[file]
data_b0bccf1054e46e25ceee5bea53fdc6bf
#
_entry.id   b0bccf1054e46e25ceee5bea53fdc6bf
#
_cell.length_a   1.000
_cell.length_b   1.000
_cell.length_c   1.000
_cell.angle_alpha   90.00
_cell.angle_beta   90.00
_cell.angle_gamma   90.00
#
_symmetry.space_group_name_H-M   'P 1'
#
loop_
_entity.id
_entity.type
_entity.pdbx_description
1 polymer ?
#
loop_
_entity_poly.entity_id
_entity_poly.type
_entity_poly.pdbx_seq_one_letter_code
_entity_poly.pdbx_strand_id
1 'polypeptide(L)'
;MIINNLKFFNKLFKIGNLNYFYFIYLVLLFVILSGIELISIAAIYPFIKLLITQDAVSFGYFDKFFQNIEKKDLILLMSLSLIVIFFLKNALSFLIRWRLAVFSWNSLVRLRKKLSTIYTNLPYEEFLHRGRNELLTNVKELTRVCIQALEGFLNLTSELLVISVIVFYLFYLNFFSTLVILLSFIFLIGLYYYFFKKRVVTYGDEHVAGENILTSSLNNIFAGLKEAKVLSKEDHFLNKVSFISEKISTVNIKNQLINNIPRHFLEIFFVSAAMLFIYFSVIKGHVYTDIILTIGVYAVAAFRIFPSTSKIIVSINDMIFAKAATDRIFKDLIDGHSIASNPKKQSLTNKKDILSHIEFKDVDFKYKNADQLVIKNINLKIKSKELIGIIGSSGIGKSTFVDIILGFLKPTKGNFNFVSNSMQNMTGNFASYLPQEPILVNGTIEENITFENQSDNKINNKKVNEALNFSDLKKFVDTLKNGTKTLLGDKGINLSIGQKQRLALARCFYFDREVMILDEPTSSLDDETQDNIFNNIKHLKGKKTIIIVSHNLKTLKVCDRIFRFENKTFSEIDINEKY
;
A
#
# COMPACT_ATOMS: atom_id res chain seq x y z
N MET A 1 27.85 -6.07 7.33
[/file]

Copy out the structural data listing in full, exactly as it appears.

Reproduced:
data_b0bccf1054e46e25ceee5bea53fdc6bf
#
_entry.id   b0bccf1054e46e25ceee5bea53fdc6bf
#
_cell.length_a   1.000
_cell.length_b   1.000
_cell.length_c   1.000
_cell.angle_alpha   90.00
_cell.angle_beta   90.00
_cell.angle_gamma   90.00
#
_symmetry.space_group_name_H-M   'P 1'
#
loop_
_entity.id
_entity.type
_entity.pdbx_description
1 polymer ?
#
loop_
_entity_poly.entity_id
_entity_poly.type
_entity_poly.pdbx_seq_one_letter_code
_entity_poly.pdbx_strand_id
1 'polypeptide(L)'
;MIINNLKFFNKLFKIGNLNYFYFIYLVLLFVILSGIELISIAAIYPFIKLLITQDAVSFGYFDKFFQNIEKKDLILLMSLSLIVIFFLKNALSFLIRWRLAVFSWNSLVRLRKKLSTIYTNLPYEEFLHRGRNELLTNVKELTRVCIQALEGFLNLTSELLVISVIVFYLFYLNFFSTLVILLSFIFLIGLYYYFFKKRVVTYGDEHVAGENILTSSLNNIFAGLKEAKVLSKEDHFLNKVSFISEKISTVNIKNQLINNIPRHFLEIFFVSAAMLFIYFSVIKGHVYTDIILTIGVYAVAAFRIFPSTSKIIVSINDMIFAKAATDRIFKDLIDGHSIASNPKKQSLTNKKDILSHIEFKDVDFKYKNADQLVIKNINLKIKSKELIGIIGSSGIGKSTFVDIILGFLKPTKGNFNFVSNSMQNMTGNFASYLPQEPILVNGTIEENITFENQSDNKINNKKVNEALNFSDLKKFVDTLKNGTKTLLGDKGINLSIGQKQRLALARCFYFDREVMILDEPTSSLDDETQDNIFNNIKHLKGKKTIIIVSHNLKTLKVCDRIFRFENKTFSEIDINEKY
;
A
#
# COMPACT_ATOMS: atom_id res chain seq x y z
N MET A 1 27.85 -6.07 7.33